Transfer-case problems Archives - Transmission Digest
How did that happen?

One of the keys to being successful in any repair is to do a thorough root-cause failure analysis on every unit you work on. Many seemingly unexplainable failures occur due to problems that are outside of the area you are looking at. By now every tech should know that components outside of the unit can create a failure. Failures recurring inside the unit mean that the part or parts that failed were influenced by other parts that were missed during the teardown and inspection of the unit. These are expensive mistakes as a problem that comes back under warranty is on the shop and undermines your customer’s faith in the organization. The examples we will look at in this article will highlight the importance of a careful total vehicle inspection before providing the customer an estimate. Once the customer hears what they believe to be the final number, that number becomes carved in stone, and it’s almost impossible to overcome if there are additional parts or labor required.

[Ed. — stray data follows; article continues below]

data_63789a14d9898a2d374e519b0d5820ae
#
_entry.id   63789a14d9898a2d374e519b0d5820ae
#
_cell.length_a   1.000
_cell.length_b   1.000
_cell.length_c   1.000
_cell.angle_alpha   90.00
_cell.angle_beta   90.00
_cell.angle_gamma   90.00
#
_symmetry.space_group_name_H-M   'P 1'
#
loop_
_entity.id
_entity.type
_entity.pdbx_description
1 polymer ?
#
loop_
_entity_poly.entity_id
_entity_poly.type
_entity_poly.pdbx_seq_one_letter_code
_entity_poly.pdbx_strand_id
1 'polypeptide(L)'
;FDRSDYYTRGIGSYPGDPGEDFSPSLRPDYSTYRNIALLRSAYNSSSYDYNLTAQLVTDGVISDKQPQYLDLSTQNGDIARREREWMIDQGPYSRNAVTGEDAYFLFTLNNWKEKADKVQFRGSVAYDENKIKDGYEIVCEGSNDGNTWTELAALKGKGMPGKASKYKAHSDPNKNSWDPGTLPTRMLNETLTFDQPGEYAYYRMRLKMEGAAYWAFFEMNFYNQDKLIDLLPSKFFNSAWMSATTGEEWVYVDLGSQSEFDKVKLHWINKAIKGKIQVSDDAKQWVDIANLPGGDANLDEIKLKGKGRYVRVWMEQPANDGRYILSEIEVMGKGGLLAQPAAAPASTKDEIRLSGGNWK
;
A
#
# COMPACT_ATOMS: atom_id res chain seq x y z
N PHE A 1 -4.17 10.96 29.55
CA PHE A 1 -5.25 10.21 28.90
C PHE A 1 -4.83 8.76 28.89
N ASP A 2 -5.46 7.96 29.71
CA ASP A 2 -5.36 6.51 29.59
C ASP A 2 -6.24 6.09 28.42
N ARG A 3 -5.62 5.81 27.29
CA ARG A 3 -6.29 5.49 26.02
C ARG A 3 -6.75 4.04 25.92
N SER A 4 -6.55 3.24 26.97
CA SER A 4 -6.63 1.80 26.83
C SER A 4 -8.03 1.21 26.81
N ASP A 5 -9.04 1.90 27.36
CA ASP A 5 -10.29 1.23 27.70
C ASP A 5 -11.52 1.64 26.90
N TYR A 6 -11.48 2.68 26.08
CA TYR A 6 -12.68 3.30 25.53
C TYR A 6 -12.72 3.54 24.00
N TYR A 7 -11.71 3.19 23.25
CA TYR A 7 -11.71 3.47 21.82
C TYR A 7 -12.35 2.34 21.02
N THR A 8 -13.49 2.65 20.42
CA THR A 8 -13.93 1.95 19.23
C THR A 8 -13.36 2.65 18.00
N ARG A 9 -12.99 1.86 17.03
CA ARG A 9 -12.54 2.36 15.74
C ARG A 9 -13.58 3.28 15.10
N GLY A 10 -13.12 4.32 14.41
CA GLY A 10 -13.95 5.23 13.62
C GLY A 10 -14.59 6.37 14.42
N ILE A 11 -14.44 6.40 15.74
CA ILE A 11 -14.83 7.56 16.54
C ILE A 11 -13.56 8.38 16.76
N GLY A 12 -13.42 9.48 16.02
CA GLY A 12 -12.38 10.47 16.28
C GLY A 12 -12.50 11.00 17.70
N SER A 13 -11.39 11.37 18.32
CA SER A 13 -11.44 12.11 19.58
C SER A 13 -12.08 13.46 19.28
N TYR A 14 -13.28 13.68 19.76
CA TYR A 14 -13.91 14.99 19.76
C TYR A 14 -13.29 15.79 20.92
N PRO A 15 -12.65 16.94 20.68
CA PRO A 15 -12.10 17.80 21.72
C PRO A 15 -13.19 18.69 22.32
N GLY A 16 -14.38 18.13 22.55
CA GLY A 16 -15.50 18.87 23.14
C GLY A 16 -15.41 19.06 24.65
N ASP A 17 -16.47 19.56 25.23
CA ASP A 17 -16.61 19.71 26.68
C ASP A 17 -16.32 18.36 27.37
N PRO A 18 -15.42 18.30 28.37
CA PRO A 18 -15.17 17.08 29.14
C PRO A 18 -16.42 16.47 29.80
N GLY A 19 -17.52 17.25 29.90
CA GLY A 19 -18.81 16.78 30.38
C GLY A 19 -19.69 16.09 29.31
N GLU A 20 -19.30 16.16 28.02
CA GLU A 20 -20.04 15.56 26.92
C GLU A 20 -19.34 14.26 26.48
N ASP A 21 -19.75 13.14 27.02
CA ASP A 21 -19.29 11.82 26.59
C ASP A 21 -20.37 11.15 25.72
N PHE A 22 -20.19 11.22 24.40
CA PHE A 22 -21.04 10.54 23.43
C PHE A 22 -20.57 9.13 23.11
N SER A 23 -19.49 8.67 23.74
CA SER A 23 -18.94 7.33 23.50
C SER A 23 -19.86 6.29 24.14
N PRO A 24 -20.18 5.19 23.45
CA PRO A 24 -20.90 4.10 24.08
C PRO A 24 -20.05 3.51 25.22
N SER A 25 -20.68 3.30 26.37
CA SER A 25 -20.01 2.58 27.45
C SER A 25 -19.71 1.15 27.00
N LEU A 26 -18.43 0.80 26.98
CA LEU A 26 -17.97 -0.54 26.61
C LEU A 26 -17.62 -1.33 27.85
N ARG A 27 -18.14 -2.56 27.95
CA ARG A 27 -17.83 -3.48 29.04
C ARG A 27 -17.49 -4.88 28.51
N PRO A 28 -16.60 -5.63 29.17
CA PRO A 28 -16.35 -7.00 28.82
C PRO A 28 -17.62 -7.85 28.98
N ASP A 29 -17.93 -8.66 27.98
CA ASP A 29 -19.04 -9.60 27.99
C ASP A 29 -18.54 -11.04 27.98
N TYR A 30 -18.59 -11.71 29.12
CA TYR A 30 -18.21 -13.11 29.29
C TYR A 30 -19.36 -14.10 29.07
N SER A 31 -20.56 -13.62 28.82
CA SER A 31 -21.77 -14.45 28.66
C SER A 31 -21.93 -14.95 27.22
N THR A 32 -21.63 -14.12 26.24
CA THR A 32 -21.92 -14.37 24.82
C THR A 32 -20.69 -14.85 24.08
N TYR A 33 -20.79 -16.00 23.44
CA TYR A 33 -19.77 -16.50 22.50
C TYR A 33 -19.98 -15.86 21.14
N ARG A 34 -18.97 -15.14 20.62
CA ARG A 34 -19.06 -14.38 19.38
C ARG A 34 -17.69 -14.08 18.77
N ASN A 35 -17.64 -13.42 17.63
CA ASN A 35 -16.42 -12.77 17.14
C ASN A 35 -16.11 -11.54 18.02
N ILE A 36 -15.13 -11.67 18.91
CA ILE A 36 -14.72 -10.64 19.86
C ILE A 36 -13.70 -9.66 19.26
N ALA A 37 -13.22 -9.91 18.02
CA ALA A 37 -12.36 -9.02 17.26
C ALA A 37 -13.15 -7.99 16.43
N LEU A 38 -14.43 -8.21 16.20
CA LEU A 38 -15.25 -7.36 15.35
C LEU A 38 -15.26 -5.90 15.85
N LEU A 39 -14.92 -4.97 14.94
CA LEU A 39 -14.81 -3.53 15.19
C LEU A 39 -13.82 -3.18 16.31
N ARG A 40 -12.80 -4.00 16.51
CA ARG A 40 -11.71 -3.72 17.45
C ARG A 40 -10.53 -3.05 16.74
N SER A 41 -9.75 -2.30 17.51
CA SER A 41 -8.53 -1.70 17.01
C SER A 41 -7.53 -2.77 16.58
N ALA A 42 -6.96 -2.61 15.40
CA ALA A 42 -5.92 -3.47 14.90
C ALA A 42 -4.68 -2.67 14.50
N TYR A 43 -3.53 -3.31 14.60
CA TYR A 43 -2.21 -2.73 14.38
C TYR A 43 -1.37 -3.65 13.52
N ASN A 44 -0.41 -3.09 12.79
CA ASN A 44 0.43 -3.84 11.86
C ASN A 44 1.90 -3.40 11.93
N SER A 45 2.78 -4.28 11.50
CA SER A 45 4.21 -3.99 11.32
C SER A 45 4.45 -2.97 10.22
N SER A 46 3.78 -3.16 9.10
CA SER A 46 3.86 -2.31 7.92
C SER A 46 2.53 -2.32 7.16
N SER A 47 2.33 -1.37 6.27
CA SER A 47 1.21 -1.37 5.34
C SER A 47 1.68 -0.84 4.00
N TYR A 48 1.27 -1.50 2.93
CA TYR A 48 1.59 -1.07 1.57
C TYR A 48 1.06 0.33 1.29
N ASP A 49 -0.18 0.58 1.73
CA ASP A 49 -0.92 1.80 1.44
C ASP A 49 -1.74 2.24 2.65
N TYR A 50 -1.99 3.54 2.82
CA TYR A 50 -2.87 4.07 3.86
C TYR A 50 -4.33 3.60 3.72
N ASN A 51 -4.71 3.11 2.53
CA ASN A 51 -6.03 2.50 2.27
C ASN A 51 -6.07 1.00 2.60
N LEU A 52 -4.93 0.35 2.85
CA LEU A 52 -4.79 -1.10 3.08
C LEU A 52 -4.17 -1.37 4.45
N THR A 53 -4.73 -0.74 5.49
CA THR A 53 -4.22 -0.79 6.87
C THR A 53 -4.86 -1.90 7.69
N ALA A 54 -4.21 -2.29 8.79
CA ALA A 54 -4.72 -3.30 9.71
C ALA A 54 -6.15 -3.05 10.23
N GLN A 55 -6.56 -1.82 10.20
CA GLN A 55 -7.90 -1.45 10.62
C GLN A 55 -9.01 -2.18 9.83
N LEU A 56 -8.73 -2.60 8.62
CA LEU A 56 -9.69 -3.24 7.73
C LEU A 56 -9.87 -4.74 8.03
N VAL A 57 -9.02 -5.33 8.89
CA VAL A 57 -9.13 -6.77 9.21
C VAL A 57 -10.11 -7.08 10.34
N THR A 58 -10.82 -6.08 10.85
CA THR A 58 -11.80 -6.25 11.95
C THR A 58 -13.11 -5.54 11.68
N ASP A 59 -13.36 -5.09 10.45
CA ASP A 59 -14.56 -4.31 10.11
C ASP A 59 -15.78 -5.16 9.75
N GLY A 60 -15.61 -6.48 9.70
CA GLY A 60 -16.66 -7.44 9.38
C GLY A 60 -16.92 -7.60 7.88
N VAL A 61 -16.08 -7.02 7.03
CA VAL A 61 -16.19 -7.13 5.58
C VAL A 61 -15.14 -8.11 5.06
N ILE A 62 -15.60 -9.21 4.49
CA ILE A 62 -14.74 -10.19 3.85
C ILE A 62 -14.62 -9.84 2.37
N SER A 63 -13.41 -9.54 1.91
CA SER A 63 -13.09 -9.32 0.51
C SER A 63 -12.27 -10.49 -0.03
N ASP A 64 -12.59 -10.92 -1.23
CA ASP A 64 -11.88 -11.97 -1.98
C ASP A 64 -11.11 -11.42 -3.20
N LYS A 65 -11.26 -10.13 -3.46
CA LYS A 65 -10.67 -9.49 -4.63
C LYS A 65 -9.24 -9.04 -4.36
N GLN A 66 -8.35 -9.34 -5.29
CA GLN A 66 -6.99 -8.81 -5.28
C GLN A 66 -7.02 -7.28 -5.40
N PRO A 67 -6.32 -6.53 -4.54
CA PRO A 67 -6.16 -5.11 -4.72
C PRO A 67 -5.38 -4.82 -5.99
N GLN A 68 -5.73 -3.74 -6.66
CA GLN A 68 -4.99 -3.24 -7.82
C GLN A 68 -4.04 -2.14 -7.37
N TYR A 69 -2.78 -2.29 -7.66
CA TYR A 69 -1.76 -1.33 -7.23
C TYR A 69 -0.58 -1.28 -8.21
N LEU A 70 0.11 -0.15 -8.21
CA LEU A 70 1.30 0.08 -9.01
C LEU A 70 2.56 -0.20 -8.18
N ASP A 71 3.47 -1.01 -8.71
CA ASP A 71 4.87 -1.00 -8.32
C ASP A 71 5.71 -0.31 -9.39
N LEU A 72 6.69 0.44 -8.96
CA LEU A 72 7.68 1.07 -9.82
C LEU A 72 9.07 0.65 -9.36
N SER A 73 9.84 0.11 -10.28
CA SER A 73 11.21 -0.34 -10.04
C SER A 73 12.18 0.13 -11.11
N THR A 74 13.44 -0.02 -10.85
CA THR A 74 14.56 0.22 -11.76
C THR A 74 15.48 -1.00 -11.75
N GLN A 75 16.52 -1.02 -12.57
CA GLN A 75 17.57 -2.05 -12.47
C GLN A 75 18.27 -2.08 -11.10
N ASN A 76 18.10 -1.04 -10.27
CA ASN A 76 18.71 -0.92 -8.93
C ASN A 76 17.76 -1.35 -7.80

Wear in Magnesium Transfer-Case Housings

One OEM supplier estimates that 2 million transfer-case housings have been made from magnesium1. In the aftermarket, these parts have been working their way into transmission shops at an ever-increasing rate. The questions I discuss here are why magnesium transfer-case housings wear so dramatically while their similar aluminum counterparts do not, and how this affects repair choices.

The Great Unknown

Replacing parts is the last step in the repair process. The first step should be a methodical diagnosis to isolate the cause of the malfunction. This is not possible unless you understand how the component you are working on is supposed to operate and how it is related to the other systems that make up the modern motor vehicle.

Where the Rubber Meets the Road

About 75% of the technical calls we handle are dealing with transfer-case problems, usually occurring after a transfer case has been disassembled and repaired, or another reman or new unit installed. The conversations range from, “I took the transfer case apart and can’t find anything wrong with it” to “This is the third transfer case we put in the vehicle and I still have the problem,” or “The reman transfer case I just bought from you is doing the same thing.”